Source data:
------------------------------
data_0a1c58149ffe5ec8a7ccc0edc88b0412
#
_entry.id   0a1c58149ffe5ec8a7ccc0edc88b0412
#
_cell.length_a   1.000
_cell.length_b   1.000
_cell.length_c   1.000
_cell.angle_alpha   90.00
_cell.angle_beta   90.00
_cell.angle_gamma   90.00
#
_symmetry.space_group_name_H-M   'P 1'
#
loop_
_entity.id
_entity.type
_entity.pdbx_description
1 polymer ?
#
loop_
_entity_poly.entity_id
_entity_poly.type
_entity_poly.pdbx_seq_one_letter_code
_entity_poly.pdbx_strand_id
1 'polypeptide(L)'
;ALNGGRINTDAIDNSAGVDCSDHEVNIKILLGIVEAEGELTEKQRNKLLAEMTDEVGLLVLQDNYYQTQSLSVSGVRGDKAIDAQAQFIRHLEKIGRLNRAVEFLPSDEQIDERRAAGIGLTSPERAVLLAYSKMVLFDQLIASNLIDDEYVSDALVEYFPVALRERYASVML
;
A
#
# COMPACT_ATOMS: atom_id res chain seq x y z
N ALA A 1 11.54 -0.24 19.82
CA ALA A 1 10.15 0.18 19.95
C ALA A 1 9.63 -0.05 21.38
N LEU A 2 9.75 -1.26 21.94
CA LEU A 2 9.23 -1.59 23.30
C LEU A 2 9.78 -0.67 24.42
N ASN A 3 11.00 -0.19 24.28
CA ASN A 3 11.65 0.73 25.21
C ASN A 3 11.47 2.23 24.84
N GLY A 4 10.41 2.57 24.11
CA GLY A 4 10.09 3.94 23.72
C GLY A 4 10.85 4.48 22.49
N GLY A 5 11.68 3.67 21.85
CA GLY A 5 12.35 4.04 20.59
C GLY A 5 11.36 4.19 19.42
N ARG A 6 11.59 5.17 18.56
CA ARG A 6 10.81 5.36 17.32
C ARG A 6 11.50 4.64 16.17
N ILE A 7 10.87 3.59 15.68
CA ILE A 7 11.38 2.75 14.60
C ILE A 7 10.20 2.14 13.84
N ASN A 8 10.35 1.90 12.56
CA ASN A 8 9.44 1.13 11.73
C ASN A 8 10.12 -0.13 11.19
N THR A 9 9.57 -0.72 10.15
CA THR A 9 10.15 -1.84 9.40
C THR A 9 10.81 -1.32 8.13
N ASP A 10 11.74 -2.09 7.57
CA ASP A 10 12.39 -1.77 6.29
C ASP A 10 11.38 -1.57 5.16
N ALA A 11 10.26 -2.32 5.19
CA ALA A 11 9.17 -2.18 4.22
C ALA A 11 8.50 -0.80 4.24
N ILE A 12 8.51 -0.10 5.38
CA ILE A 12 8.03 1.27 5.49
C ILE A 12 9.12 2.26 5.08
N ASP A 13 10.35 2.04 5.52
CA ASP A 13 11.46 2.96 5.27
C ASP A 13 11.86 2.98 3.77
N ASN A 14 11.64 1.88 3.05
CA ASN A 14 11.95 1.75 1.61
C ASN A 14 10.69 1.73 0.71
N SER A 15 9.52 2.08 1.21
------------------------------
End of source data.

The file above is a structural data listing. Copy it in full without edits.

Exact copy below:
data_0a1c58149ffe5ec8a7ccc0edc88b0412
#
_entry.id   0a1c58149ffe5ec8a7ccc0edc88b0412
#
_cell.length_a   1.000
_cell.length_b   1.000
_cell.length_c   1.000
_cell.angle_alpha   90.00
_cell.angle_beta   90.00
_cell.angle_gamma   90.00
#
_symmetry.space_group_name_H-M   'P 1'
#
loop_
_entity.id
_entity.type
_entity.pdbx_description
1 polymer ?
#
loop_
_entity_poly.entity_id
_entity_poly.type
_entity_poly.pdbx_seq_one_letter_code
_entity_poly.pdbx_strand_id
1 'polypeptide(L)'
;ALNGGRINTDAIDNSAGVDCSDHEVNIKILLGIVEAEGELTEKQRNKLLAEMTDEVGLLVLQDNYYQTQSLSVSGVRGDKAIDAQAQFIRHLEKIGRLNRAVEFLPSDEQIDERRAAGIGLTSPERAVLLAYSKMVLFDQLIASNLIDDEYVSDALVEYFPVALRERYASVML
;
A
#
# COMPACT_ATOMS: atom_id res chain seq x y z
N ALA A 1 11.54 -0.24 19.82
CA ALA A 1 10.15 0.18 19.95
C ALA A 1 9.63 -0.05 21.38
N LEU A 2 9.75 -1.26 21.94
CA LEU A 2 9.23 -1.59 23.30
C LEU A 2 9.78 -0.67 24.42
N ASN A 3 11.00 -0.19 24.28
CA ASN A 3 11.65 0.73 25.21
C ASN A 3 11.47 2.23 24.84
N GLY A 4 10.41 2.57 24.11
CA GLY A 4 10.09 3.94 23.72
C GLY A 4 10.85 4.48 22.49
N GLY A 5 11.68 3.67 21.85
CA GLY A 5 12.35 4.04 20.59
C GLY A 5 11.36 4.19 19.42
N ARG A 6 11.59 5.17 18.56
CA ARG A 6 10.81 5.36 17.32
C ARG A 6 11.50 4.64 16.17
N ILE A 7 10.87 3.59 15.68
CA ILE A 7 11.38 2.75 14.60
C ILE A 7 10.20 2.14 13.84
N ASN A 8 10.35 1.90 12.56
CA ASN A 8 9.44 1.13 11.73
C ASN A 8 10.12 -0.13 11.19
N THR A 9 9.57 -0.72 10.15
CA THR A 9 10.15 -1.84 9.40
C THR A 9 10.81 -1.32 8.13
N ASP A 10 11.74 -2.09 7.57
CA ASP A 10 12.39 -1.77 6.29
C ASP A 10 11.38 -1.57 5.16
N ALA A 11 10.26 -2.32 5.19
CA ALA A 11 9.17 -2.18 4.22
C ALA A 11 8.50 -0.80 4.24
N ILE A 12 8.51 -0.10 5.38
CA ILE A 12 8.03 1.27 5.49
C ILE A 12 9.12 2.26 5.08
N ASP A 13 10.35 2.04 5.52
CA ASP A 13 11.46 2.96 5.27
C ASP A 13 11.86 2.98 3.77
N ASN A 14 11.64 1.88 3.05
CA ASN A 14 11.95 1.75 1.61
C ASN A 14 10.69 1.73 0.71
N SER A 15 9.52 2.08 1.21